How Condensation Works
Not many consider condensation a danger to the belongings or the actual structure in their home, apartment, or commercial building. After all, a little moisture on surfaces isn’t a big deal and can easily be wiped off.
Right? Maybe, but that’s not the entire picture. Even water in very small quantity can be an issue.
Water comes in several forms, such as gas, liquid, and solid. Condensation is formed when molecules of water vapor combine to become liquid water. This happens when water vapor meets colder air and surfaces.
The danger is when this collects in areas prone to condensation, such as your basement. But this isn’t limited to basements. Condensation can collect on surfaces that can be damaged by moisture in virtually any part of the home or office. Condensation threatens metal items that can rust, natural furnishings, such as those made from wood or fabric, books and papers, and other personal items.
While most often think of rainwater, broken pipes, and leaky basements as sources of water damage, condensation can be a hazard as well, but with the slow effect of it, you don’t notice the damage until it is too late.
Here are a few easy tips to limit the impact of potential condensation.
Dehumidify: A simple household dehumidifier is a great device to remove moisture from the air and reduce condensation. The disadvantage is they use quite a bit of electricity, so purchase one that is efficient.
Insulate: Pipes, especially cold-water pipes, can build up condensation and then drip down onto areas adversely affected by moisture. By wrapping your pipes with insulation, you may stop this from happening.
Ventilation: Monitor the humidity inside and outside your home. You might open windows if the weather permits it and humidity is lower outside, or you could run the HVAC system and keep the humidity down with mechanical methods.
Keep moisture away: Ensure your downspouts are working properly and ground water is directed away from foundations. Water seepage can be insidious and very damaging over time, so proper maintenance is important. Make sure windows and doors are properly sealed and weather stripping has been installed, especially in humid areas.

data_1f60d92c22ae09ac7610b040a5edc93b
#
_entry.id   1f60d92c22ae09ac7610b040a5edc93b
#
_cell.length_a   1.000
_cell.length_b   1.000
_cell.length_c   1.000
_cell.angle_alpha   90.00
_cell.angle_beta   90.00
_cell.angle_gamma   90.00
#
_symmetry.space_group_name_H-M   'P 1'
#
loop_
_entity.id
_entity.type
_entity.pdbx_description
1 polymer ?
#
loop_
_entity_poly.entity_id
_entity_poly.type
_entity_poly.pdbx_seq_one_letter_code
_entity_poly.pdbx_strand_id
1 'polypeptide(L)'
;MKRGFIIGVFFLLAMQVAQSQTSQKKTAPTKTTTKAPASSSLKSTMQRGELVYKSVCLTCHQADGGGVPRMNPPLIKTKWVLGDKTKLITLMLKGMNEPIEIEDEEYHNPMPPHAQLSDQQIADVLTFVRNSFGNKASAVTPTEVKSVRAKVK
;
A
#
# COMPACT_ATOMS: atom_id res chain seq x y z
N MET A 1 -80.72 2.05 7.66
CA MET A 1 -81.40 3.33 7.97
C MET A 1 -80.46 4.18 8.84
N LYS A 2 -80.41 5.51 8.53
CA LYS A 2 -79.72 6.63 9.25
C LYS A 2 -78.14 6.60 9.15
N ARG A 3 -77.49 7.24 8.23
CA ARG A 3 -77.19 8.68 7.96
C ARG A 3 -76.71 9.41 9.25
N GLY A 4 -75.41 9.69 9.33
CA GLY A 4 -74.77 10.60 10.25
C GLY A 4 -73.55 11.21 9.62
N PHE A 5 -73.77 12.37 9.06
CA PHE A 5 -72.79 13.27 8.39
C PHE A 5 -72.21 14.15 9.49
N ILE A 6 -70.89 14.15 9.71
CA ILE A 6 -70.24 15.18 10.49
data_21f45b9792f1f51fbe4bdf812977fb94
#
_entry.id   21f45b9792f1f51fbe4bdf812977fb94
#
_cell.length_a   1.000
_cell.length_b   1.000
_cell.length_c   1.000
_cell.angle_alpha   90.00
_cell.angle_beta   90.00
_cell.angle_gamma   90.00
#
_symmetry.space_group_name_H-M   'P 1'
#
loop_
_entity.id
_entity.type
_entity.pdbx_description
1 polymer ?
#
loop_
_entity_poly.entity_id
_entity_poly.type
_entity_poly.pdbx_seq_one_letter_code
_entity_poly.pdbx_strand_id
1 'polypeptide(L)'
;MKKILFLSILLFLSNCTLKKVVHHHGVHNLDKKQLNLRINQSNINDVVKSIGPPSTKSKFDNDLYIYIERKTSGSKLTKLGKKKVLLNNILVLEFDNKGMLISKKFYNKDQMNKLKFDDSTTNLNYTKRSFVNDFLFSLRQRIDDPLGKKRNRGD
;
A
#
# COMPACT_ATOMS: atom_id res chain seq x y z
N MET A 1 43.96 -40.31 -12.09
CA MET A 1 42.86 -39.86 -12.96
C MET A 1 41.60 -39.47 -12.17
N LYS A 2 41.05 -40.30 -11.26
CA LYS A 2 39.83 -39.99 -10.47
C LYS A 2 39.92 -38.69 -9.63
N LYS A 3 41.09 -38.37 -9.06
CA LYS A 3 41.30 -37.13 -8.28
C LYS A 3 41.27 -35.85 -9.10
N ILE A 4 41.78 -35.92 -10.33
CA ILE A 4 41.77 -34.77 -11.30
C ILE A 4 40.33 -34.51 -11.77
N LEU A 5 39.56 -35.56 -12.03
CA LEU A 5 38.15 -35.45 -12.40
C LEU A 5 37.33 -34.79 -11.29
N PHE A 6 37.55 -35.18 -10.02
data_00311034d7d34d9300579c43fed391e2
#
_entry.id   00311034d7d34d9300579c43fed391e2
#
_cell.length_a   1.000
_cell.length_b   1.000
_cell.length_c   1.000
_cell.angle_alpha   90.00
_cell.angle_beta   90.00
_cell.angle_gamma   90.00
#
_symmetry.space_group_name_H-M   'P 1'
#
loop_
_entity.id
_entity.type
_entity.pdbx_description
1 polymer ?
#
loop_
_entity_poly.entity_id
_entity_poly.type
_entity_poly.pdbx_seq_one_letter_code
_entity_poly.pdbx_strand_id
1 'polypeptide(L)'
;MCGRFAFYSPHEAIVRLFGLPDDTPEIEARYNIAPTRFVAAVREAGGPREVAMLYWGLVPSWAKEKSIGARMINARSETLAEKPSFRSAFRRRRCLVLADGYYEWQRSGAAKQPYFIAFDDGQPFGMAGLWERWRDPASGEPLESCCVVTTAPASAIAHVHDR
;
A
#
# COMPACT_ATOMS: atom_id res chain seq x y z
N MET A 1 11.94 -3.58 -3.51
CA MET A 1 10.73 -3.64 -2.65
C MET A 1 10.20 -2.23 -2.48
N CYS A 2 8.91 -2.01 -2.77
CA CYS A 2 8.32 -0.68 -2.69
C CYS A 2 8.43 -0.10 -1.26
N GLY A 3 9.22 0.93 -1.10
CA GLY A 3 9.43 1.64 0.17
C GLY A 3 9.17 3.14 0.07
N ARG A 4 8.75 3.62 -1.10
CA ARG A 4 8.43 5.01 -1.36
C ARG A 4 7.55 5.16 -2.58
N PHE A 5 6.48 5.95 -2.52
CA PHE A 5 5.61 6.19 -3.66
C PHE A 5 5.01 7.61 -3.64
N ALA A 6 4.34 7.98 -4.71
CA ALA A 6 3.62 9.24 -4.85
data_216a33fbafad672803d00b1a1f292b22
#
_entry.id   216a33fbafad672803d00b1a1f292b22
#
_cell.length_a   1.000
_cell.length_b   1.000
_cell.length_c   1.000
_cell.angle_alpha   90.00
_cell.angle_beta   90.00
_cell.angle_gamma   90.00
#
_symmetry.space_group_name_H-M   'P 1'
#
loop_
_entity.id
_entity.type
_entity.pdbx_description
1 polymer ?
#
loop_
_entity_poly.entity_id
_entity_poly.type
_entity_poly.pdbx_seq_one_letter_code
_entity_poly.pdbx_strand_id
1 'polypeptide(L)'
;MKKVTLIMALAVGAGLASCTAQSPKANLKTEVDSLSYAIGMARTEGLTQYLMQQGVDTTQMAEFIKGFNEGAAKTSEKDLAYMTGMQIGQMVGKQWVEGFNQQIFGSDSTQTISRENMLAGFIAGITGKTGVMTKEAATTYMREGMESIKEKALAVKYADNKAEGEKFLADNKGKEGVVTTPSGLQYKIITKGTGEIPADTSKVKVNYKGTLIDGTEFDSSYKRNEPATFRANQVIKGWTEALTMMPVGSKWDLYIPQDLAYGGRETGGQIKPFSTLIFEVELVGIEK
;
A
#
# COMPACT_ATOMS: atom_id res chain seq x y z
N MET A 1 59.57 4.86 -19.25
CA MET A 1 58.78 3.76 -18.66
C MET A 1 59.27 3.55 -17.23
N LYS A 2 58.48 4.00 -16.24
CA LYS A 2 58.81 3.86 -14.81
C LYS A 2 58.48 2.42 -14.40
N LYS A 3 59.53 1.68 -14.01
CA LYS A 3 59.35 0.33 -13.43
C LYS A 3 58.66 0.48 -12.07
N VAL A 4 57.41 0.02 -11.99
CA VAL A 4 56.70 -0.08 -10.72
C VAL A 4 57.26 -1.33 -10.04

But when anything happens that involves water intrusion and resulting damage, do the right thing. Call your favorite disaster restoration company. They know what to look for and the best way to protect you and your family from more damage and even potentially toxic issues such as mold. After all, it pays to call a pro!
The Danger of Lightning
When warm weather arrives, most of us are subjected to interesting weather patterns and storms. Some of those can include dangerous lightning storms.
While lightning storms can occur at any time, it is more common in warm, muggy, turbulent months, also known as summer. In the United States, some estimates indicate that there are more than 30 million lightning strikes that reach the ground. These can cause property damage, injuries, and even death for those in the path of a bolt of lightning.
The first consideration for lightning storm activity is safety. Anything outside a building is subject to a lightning strike. Remember, lightning is naturally seeking a path to the ground, and if you are out in the open, you might end up being that path. Some feel that cowering under a tree or similar “protection” is going to help. Lightning is not always predictable. You may be hugging a tree and the tree is the path the lightning chooses to get to ground. That means you are in danger.
It’s always best to get inside. Seek shelter in a building that can protect you. Most of the time, it’s your own home. And besides the possibility of lightning striking you, other dangers, such as wind, rain, and flooding, can be dangerous to you as well.
While inside during a lightning storm, avoid contact with items that can conduct electricity: Pipes, cords, electronics such as televisions and computers, items that you use every day but should avoid when there is a chance of lightning striking your home.
After the storm, it’s time to inspect and test what might have been affected. You may have electronic devices that have suffered from the burst of electricity common to lightning storms. You also may have damage to property from the high winds the storm might have generated. There could be flooding in your basement or other areas of the home. Remember, even a well-built home can have water intrude, especially if it is driven by high winds. Check your sump pump, if you have one, is still operating. If it was affected by an electric surge, it may not work properly.
Any resulting damage should be covered by your homeowner’s insurance policy, which means repairs should be paid for. Do the right thing. Contact your favorite restoration company. After all, it pays to call a pro!